Andrew Harnik / AP

Sen. Patrick Leahy, D-Vt.

The decision was applauded, though with caveats, as a step toward transparency by civil rights advocates and legislators that have aired concerns about the technology.

"The Department of Justice's new policies are finally starting to catch up with the rapid advancement of this tracking technology," Sen. Patrick Leahy (D-Vt.) told BuzzFeed News in a statement. "Today's announcement is a welcome step forward, and has the potential to bring transparency and consistency."

But critics, including the American Civil Liberties Union, point out there are still loopholes in the new policy, including an undefined "exceptional circumstances" that allows use of the cell-site simulators without a warrant, and the fact that the policy does not apply to local police departments that have been using them more frequently in recent years.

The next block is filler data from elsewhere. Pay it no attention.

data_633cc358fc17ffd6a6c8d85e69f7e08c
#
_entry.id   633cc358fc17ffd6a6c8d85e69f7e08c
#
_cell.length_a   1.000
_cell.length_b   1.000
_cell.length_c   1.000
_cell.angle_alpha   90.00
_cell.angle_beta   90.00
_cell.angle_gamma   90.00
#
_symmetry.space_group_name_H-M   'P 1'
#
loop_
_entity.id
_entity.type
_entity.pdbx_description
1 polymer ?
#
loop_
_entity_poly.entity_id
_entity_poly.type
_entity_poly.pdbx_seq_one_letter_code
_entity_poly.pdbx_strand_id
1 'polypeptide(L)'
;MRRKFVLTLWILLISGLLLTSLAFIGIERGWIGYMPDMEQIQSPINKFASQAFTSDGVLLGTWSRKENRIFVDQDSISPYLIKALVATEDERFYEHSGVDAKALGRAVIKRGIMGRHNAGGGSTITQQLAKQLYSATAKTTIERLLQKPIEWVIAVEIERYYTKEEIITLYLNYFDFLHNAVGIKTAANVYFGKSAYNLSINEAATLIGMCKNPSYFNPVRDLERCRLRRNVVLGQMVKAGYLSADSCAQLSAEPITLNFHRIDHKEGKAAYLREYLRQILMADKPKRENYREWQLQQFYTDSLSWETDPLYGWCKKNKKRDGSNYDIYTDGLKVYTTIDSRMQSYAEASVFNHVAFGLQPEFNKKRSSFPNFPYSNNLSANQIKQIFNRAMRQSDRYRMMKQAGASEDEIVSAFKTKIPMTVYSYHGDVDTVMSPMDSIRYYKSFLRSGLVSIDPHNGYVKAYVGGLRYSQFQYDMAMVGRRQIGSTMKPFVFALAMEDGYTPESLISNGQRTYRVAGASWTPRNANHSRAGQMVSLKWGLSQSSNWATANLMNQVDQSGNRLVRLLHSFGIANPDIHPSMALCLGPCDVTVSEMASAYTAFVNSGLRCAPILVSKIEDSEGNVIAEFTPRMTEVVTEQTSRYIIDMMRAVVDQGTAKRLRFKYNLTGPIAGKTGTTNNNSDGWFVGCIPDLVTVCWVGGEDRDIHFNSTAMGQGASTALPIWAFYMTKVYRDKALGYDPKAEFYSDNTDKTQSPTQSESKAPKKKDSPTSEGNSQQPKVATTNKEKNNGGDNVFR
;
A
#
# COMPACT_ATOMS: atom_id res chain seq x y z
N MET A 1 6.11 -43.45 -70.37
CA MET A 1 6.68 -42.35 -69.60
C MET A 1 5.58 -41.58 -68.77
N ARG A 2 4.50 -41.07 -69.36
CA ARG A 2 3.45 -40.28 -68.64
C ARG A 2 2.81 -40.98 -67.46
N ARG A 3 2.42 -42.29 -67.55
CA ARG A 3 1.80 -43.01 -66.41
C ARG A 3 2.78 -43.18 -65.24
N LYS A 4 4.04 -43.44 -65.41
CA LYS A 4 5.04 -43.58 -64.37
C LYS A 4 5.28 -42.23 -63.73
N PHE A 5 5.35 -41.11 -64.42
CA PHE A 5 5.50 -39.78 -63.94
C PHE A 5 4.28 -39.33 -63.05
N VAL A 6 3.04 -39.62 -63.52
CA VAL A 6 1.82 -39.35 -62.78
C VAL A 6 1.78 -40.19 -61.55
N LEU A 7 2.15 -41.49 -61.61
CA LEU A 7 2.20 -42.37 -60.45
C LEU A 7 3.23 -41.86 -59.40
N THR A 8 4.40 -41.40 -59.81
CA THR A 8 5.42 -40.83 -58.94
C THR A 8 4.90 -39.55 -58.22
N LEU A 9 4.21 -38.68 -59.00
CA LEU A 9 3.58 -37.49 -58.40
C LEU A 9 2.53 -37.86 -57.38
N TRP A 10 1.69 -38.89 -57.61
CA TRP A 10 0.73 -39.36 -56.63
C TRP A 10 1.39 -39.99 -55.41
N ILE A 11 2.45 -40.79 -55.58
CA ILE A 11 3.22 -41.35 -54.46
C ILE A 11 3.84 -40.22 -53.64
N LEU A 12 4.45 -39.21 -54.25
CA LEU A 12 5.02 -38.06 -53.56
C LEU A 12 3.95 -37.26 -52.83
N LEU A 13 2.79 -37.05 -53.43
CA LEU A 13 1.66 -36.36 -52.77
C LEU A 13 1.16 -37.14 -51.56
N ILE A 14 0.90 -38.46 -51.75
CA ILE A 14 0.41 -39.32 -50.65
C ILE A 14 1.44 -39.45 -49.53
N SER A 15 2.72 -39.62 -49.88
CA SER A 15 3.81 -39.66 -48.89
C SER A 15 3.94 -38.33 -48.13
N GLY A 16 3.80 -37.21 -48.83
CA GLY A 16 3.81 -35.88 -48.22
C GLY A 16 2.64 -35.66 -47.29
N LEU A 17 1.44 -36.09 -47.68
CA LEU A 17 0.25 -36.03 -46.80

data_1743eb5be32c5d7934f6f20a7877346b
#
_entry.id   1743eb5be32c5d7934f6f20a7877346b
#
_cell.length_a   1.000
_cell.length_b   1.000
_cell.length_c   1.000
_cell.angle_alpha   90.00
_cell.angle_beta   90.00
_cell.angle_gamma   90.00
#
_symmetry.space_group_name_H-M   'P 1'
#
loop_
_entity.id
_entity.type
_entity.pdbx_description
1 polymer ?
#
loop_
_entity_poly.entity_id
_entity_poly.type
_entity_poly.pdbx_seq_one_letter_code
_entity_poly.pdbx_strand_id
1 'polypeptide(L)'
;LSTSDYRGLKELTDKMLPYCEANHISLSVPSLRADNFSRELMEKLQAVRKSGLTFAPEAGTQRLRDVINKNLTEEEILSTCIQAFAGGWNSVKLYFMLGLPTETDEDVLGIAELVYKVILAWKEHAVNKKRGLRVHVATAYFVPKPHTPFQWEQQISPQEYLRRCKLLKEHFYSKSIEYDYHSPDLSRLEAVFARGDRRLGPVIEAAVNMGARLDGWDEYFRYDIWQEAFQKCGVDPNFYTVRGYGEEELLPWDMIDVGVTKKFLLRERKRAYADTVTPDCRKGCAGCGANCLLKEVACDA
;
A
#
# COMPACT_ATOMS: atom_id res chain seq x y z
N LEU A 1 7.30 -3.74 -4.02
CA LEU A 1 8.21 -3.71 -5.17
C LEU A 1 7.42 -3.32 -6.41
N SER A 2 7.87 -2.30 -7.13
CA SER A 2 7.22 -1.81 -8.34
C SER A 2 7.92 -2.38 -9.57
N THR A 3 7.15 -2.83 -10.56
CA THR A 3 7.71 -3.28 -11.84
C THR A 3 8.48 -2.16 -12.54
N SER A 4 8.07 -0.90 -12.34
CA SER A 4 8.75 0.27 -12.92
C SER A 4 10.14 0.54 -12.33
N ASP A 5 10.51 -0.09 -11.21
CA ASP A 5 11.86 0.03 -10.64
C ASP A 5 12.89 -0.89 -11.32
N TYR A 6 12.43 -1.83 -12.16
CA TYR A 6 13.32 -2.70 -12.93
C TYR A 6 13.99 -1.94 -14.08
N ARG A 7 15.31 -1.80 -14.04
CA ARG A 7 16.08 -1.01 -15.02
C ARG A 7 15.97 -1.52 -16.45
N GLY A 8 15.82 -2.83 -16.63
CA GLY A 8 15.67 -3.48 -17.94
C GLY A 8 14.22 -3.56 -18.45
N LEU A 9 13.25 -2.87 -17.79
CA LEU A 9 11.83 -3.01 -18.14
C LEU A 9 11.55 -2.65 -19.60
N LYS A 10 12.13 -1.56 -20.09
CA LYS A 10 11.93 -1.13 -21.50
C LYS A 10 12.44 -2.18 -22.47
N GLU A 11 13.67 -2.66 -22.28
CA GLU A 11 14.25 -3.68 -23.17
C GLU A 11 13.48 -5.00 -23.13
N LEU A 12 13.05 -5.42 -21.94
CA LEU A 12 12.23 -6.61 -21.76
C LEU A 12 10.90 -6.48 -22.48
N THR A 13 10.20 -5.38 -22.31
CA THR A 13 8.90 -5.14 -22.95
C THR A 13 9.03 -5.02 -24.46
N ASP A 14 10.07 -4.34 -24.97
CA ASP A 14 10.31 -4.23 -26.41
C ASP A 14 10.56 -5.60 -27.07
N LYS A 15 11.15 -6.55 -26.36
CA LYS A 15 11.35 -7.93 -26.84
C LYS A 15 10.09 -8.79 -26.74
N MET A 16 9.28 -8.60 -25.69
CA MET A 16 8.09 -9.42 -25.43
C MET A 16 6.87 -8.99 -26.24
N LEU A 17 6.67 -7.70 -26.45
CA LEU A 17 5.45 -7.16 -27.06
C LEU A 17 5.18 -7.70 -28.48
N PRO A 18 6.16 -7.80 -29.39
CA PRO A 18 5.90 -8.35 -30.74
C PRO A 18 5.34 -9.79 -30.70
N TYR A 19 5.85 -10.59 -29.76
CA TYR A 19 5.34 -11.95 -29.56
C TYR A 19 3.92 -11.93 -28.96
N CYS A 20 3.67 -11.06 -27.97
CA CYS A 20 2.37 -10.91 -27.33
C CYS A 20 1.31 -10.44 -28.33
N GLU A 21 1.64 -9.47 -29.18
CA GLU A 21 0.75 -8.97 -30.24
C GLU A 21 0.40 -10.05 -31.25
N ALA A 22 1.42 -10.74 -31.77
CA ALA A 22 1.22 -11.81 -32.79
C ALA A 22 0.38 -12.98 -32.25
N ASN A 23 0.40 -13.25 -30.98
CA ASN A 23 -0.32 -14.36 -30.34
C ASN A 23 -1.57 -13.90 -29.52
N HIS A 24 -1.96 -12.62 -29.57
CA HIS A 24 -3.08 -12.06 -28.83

The new policy also tries to address privacy concerns of mass collection of data, since the devices are believed to collect the information of all cell phones that are within range. Investigators are now required to track how frequently the devices are used, and to delete information of all other cell phones within one day after the suspected device is found.

"This new policy ensures our protocols for this technology are consistent, well-managed and respectful of individuals' privacy and civil liberties," Deputy Attorney General Sally Quillian Yates said in a statement.